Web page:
While it’s bittersweet, this is the perfect time to bring this story to an end. As Jonathan said in that great Grantland piece, there’s nothing more tragic than a show that sticks around too long. We didn’t want people to watch Season 5 and think, “Man, I’ve seen this before. This episode feels like the one from Season 2.” It’s really exciting because of the freedom it gave us in crafting the perfect finale. 

Banshee-2-550x366Buffa-A lot was left on the table at the end of Season 3. Lucas and Kai had that chat that seemed to bury the hatchet between them. People died. Job was kidnapped. What can you tell us about the jumping off point of Season 4? Is there a time jump?

Targum-The best way for me to answer that question is to tell you to watch episode 1 in January of 2016 and see where it goes. Coming out of Season 3, we did lay some significant story pipe to be addressed. We had Lucas walking away from being the sheriff, and it felt different than it did in the past. It felt like it had more finality to it. A truce between Proctor/Hood possibly. Deva’s state of mind. Carrie’s state of mind. Job’s whereabouts? It left a lot of rich opportunities for us to explore. And we address all of those dangling hanging chads when this season starts up. That doesn’t mean people will be happy with the way we address them. That’s the thing about Banshee. Everyone doesn’t like the choices that our characters make. Ultimately, the audience understands why we make them and that is because it is best for the characters. 

The other thing that is really exciting about Season 4 is that within the first five minutes of the first episode, we turn a lot of things on their head. There are surprises and big turns that the audience won’t see coming. That’s the mandate as a whole, and that’s constantly push the envelope of the show. Do things that only Banshee can do. That has to do with how we tell our story. We aren’t precious with our characters, as the first three seasons showed. We do kill characters that audiences love and that’s not to enrage our viewers. Sometimes, we need catalysts that drive our characters in different directions. As I always say to people..in real life people have sex. They kill each other. They are cruel to each other. There is incest and trucks do blow up. As much as our set pieces are heightened at times, the thing that brings it back to reality is that the characters stories are very grounded. These people are struggling with regret, lost love and that makes it relatable.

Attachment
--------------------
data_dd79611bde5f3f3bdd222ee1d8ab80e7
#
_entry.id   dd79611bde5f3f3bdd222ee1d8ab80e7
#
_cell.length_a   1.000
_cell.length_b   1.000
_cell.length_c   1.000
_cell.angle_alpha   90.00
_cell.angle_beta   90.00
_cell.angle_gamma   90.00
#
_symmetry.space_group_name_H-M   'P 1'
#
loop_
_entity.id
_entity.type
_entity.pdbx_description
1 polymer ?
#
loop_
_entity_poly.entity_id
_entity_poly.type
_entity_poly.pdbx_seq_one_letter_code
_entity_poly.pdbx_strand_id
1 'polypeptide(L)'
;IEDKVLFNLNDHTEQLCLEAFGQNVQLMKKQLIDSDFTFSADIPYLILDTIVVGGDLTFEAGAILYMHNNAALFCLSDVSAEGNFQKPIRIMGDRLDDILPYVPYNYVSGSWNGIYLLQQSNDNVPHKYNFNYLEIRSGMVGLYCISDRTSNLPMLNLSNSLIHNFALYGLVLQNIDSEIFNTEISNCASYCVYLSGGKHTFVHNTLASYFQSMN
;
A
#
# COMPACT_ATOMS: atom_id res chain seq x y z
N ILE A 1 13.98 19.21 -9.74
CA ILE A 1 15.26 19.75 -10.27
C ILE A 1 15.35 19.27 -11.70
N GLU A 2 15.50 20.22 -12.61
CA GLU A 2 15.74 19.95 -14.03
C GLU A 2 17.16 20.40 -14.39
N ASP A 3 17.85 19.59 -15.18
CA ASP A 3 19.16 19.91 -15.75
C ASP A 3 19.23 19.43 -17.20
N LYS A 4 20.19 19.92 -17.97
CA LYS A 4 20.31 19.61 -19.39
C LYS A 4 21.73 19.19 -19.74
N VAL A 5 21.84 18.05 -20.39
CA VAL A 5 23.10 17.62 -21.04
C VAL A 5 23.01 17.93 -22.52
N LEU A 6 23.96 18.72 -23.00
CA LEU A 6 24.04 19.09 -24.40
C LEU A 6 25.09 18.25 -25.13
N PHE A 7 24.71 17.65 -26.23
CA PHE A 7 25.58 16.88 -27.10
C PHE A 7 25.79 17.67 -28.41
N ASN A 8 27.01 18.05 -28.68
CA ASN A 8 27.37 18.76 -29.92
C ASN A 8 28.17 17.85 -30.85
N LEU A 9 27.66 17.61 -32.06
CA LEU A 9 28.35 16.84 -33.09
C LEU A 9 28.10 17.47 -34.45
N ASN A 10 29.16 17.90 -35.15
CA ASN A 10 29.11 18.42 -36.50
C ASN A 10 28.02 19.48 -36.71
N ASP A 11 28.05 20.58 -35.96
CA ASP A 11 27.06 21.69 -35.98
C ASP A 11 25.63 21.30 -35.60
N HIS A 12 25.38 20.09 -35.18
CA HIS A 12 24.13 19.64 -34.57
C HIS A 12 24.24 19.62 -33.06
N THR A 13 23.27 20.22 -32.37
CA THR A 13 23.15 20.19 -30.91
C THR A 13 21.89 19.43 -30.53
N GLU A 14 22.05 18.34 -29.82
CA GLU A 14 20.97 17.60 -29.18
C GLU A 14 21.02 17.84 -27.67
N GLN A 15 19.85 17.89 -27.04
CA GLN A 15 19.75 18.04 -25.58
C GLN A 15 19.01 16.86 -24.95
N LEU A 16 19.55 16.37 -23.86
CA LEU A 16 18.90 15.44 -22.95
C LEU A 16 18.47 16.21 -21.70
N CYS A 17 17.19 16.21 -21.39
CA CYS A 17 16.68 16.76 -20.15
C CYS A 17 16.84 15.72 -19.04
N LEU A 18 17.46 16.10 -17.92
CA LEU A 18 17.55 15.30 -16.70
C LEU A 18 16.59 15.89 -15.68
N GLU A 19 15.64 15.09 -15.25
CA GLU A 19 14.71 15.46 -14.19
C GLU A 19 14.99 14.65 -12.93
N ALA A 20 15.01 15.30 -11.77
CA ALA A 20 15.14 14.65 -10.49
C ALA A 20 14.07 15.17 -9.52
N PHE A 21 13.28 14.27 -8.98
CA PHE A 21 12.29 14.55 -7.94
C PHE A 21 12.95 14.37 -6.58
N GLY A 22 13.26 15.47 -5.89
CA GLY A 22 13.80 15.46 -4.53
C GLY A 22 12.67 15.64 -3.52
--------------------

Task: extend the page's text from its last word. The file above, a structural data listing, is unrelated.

Buffa-There has to be consequences for the characters on this show and Siobhan’s death was proof of that.

Targum-It was a very difficult decision for a number of reasons. First, we love Trieste(Kelly Dunn) and she is a very important part of the family. Also, we knew this was the final hope Lucas Hood had at salvation and a chance for love. Ultimately, we decided that Lucas Hood doesn’t deserve to have those things. As painful as it was for me to write it, watch it get shot and see it air, it wasn’t something haphazardly done. This was the best move to drive Hood forward in his narrative. The fact that fans mourned her like she was a real person is a testament to the people who work on this show, most notably Trieste, the writing team and directing team. In season 4, they will see why we made that decision and why it’s best for the show.